Defense

November 6, 2013

Lab improving combat capability by developing more energy-efficient systems

Pictured here, the Base Camp Systems Integration Laboratory at Fort Devens, Mass. There, new technologies have been spinning out to soldiers in Afghanistan and elsewhere since the unit stood up in June 2011.

Technologies are being developed and tested that enable soldiers to focus more on mission and less on logistics and resupply, said Katherine Hammack, assistant secretary of the Army for Installations, Energy and Environment.

Hammack was referring to the Base Camp Systems Integration Laboratory, or B-CIL, at Fort Devens, Mass. There, new technologies have been spinning out to Soldiers in Afghanistan and elsewhere since the unit stood up in June 2011.

Hammack, along with Lt. Gen. Raymond V. Mason, deputy chief of staff, Army G-4, and Kevin Fahey, program executive officer, Combat Support and Combat Service Support, toured B-CIL Nov. 5. They later discussed their impressions of the facility, and pointed out the good work B-CIL has been doing.

About 70 to 80 percent of resupply weight in Afghanistan consists of fuel and water, Hammack said. That weight is being reduced through new technologies coming out of B-CIL.

For example, soldiers are now using an intelligent microgrid computer system that distributes reliable power matched to demand loads and peak demand times at a lower cost per kilowatt hour than the point generation of the traditional grid, she said.

A lot of that energy is renewable, like solar, she said, and when it isn’t being used, it is stored in batteries for later use. This reduces the logistics burden of fuel transport on Soldiers by more than 30 percent.

The shower water reuse system, another B-CIL technology, reduces shower water demand by 75 percent, since the water is recycled.

Another product is the Rigid-Wall Camp, she said, which is replacing traditional tents in theater. It houses 10 to 12 Soldiers, is twice as energy efficient as a traditional tent, can be quickly set up and taken down, and even has ballistic-resistant capabilities. Furthermore, soldiers say it’s comfortable.

 

Budget uncertainties

 

The return on investment in what B-CIL has been doing is proven, Hammack said. However, continuing resolutions and sequestration have put a damper on research and development.

“We may not be able to test as many new technologies as we’d like to in the future,” she said. “We may have to continue with some of the things we already have out there and we may be unable to explore the art of the possible.”

Mason was more blunt.

“The continuing resolution is caustic. You can’t do any new starts and you’re stuck with the previous fiscal year cash flow. And sequestration is Armageddon. It’s a double-whammy,” he said. “The effects spell uncertainty for the Army and its industrial partners, especially small businesses. You can’t run a business efficiently not knowing what the next year is going to look like.”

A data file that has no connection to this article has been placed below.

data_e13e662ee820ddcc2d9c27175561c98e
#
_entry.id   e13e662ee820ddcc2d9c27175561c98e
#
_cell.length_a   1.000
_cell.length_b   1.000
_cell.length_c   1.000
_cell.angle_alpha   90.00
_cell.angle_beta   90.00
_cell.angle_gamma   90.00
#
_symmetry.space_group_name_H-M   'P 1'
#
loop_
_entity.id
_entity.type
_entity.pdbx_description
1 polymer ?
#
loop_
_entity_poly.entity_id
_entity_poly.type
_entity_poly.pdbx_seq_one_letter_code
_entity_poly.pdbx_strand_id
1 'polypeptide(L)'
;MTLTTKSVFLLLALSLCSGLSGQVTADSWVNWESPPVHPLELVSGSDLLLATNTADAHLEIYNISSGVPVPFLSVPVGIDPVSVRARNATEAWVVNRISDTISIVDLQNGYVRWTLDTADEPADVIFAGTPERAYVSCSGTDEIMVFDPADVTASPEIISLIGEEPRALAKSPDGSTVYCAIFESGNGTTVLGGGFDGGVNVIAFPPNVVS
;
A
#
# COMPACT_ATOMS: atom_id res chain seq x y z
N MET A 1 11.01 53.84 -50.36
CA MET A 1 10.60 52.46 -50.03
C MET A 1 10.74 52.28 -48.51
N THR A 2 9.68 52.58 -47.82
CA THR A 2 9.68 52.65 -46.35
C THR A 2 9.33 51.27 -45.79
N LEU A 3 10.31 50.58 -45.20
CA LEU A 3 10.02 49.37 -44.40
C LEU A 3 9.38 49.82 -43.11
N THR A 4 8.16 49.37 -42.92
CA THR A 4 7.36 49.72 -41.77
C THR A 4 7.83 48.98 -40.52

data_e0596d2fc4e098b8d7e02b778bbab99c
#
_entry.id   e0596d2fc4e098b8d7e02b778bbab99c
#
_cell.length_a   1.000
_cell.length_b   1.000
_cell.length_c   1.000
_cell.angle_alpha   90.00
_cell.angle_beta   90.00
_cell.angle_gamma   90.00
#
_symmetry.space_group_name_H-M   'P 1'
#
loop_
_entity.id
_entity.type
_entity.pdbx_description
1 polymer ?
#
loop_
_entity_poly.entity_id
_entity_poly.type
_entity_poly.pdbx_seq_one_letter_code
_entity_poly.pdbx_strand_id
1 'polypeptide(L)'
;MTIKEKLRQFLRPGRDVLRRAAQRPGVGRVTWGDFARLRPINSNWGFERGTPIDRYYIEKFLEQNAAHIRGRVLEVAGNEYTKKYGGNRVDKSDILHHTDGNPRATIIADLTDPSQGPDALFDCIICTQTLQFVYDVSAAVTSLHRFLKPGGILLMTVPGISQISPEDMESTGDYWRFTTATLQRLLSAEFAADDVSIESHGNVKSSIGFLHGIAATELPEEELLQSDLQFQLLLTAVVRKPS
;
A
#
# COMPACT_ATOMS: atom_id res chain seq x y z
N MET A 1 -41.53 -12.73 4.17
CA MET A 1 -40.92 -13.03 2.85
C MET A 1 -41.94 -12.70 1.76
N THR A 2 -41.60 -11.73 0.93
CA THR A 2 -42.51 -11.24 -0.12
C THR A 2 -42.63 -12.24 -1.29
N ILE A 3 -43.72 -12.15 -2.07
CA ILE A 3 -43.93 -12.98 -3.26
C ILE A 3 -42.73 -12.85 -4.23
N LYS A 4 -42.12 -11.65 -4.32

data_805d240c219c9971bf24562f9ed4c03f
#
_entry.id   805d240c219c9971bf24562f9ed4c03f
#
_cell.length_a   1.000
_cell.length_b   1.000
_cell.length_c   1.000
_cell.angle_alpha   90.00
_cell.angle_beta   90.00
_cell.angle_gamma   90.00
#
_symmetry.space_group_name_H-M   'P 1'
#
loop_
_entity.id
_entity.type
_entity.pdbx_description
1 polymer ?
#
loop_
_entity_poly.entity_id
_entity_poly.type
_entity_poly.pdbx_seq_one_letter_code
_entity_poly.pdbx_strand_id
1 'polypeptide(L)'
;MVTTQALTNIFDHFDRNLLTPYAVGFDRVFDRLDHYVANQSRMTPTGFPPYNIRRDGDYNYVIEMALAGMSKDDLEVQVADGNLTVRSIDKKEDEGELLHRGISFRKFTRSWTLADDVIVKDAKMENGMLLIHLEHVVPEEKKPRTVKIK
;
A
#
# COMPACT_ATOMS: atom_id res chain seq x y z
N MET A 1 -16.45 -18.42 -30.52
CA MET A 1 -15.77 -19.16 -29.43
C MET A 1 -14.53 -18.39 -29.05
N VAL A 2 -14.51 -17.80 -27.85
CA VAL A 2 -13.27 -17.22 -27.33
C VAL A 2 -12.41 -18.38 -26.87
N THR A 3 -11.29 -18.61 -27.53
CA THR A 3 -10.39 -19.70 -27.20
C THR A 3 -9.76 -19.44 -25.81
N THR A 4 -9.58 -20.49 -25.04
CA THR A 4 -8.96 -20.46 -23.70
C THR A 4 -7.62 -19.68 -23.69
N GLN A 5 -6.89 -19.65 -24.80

Despite the budget woes, Hammack said the Army is partnering with academia, the national labs, industry and the other services to come up with creative and cost-effective solutions and products like those she mentioned to support the war fighter.




All of this week's top headlines to your email every Friday.


 
 

 

Acquisition community works to improve tradecraft

Everything the defense acquisition community is doing now is being done to improve its tradecraft, Katrina G. McFarland, the assistant secretary of defense for acquisition said April 16. McFarland made the comments at the National Defense Industrial Associations National Logistics Forum. Improving tradecraft is something DOD would want to do in the best of times,...
 
 
B1a

B-1B software upgrade to ensure future warfighting capabilities

Air Force photograph by Ethan Wagner An Edwards B-1B Lancer takes off on April 1, 2014, to begin testing its new Sustainment Block 16A software upgrades. The SB 16A software will work in conjunction with the long-range bomberĂ­...
 
 

45th Space Wing launches NRO Satellite on board Atlas V

The 45th Space Wing successfully launched a United Launch Alliance Atlas V rocket from Space Launch Complex 41, Vandenberg Air Force Base, Calif., at 1:45 p.m. April 10 carrying a classified national security payload. The payload was designed and built by the National Reconnaissance Office. “I am proud of the persistence and focus of the...
 

 
Air Force photograph by SSgt. Carlin Leslie

Smarter spending for Air Force acquisitions

Air Force photograph by SSgt. Carlin Leslie Maj. Gen. Wendy Masiello briefs attendees April 16, 2014, on how today’s budget environment is driving change for both government and industry as part of the Air Force Associati...
 
 
DOD photograph by Marine Corps Sgt. Aaron Hostutler

U.S., Poland defense leaders find new areas for cooperation

DOD photograph by Marine Corps Sgt. Aaron Hostutler Secretary of Defense Chuck Hagel hosts a press briefing with Poland’s Minister of National Defense Tomasz Siemoniak at the Pentagon, April 17, 2014. Amid deep concerns about...
 
 
Air Force photograph by Richard Eldridge

Air Force researchers test Google Glass for battlefield use

Air Force photograph by Richard Eldridge Dr. Gregory Burnett, middle, and Andres Calvo, right, analyze a graphic representation of movement trackers, as 2nd Lt. Krystin Shanklin tests Google Glass at Wright-Patterson Air Force ...
 




0 Comments


Be the first to comment!


Leave a Reply

Your email address will not be published. Required fields are marked *

You may use these HTML tags and attributes: <a href="" title=""> <abbr title=""> <acronym title=""> <b> <blockquote cite=""> <cite> <code> <del datetime=""> <em> <i> <q cite=""> <strike> <strong>